The Secretary of State to the Ambassador of the Soviet Union (Panyushkin)1
Excellency: I have the honor to acknowledge receipt of your note No. 91 of July 22, 1949 advising that the Soviet Government has appointed Rear Admiral N. A. Piterski and Captain Second Class M. I. Vanyukin as experts to discuss the dates and procedure for the return of the three icebreakers and twenty-eight frigates “leased” to your Government under lend-lease and that these experts will depart for the United States within a few days.
The composition of the United States group designated for these discussions has changed somewhat from that made known to you in [Page 713]your conversation with Mr. Thorp of Mr. R. G. Hooker, Department of State; Captain William O. Floyd, U.S.N.; Lieutenant Commander J. C. Davis, U.S.N.; Mr. C. C. Matlock, Department of State; and Mr. M. H. Cardozo, Department of State. The United States group is ready to begin discussions immediately upon arrival of the Soviet experts in Washington.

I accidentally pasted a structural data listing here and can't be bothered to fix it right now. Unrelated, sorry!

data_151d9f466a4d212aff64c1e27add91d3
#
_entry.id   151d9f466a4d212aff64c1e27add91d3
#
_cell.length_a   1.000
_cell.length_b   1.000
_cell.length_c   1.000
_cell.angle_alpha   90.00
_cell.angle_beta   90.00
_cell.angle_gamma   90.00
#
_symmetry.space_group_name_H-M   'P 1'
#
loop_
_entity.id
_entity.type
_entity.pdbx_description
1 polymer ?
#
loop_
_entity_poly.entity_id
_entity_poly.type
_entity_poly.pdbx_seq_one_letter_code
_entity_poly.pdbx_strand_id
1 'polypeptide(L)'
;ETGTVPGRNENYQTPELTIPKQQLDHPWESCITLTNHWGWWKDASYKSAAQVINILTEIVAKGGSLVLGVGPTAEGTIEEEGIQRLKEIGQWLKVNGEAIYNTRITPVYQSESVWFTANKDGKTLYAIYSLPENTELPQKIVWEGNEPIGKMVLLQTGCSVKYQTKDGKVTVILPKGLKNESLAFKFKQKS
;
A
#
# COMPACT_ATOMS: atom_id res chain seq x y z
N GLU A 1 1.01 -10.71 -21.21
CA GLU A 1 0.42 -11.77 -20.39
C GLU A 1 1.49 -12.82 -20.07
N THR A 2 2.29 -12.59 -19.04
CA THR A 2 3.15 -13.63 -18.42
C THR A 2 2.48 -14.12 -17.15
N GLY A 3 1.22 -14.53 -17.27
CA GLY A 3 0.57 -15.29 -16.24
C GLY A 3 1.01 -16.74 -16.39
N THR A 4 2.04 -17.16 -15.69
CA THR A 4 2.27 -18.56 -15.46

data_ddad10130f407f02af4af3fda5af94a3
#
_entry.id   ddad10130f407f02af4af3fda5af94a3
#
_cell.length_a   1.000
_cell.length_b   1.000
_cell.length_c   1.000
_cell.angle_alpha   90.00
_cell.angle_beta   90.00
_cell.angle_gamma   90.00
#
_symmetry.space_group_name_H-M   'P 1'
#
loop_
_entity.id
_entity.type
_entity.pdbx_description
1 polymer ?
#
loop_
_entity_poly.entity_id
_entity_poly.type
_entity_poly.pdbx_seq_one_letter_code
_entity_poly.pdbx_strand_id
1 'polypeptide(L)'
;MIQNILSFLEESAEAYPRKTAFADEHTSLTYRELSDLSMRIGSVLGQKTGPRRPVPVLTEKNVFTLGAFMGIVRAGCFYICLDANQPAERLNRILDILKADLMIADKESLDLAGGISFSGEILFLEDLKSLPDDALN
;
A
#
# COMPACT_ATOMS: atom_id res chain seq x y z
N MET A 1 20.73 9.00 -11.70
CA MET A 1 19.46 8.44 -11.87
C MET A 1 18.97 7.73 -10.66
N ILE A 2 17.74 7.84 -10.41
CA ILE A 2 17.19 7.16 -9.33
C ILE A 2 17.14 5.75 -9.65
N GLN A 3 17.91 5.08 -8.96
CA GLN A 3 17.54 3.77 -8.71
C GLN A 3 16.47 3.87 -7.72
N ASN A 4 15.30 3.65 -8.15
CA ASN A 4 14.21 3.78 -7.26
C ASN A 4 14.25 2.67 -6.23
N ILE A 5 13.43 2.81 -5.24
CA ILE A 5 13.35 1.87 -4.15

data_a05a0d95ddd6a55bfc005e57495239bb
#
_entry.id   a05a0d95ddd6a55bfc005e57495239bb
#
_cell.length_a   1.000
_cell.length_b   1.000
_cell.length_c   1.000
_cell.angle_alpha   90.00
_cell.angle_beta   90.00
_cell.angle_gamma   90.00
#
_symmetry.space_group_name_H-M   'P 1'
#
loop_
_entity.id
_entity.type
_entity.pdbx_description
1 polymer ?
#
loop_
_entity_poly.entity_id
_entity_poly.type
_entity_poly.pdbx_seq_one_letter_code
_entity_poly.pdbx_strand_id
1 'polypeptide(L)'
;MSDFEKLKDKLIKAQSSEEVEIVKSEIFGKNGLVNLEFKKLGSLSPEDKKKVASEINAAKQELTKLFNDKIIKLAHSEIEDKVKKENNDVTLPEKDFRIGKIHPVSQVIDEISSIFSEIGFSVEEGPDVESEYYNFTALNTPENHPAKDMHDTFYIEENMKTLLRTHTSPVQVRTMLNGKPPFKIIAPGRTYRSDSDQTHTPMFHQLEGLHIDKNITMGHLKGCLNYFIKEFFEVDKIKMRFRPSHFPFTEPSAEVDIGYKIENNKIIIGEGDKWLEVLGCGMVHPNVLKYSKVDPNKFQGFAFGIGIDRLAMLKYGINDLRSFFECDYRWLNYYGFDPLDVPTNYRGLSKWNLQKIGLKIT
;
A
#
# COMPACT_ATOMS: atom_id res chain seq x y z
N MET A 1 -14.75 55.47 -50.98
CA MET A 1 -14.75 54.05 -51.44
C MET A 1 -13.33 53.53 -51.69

It is the belief of this Government that, upon the conclusion of discussions concerning the icebreakers and frigates, further discussions by these experts would be desirable as to the other Naval craft listed in this Government’s note of October 7, 1948.
- The Deputy Assistant Secretary of State for European Affairs, Mr. Llewellyn E. Thompson, Jr., recommended in a memorandum of July 26 to the Deputy Under Secretary of State, Dean Rusk, that he should sign this reply to the note of July 22 from Ambassador Panyushkin in the absence of both Mr. Webb and Mr. Thorp. He also pointed out: “The Soviet note fails to mention return of 186 other smaller Naval craft the return of which was formally demanded together with the 3 icebreakers and 28 frigates in our note of October 7, 1948, It is felt, however, that we should not press the matter of the other vessels until the details of return of the icebreakers and frigates have been agreed upon. The attached reply to the Soviet Ambassador has been drafted with this in mind.” (861.24/7–2249)↩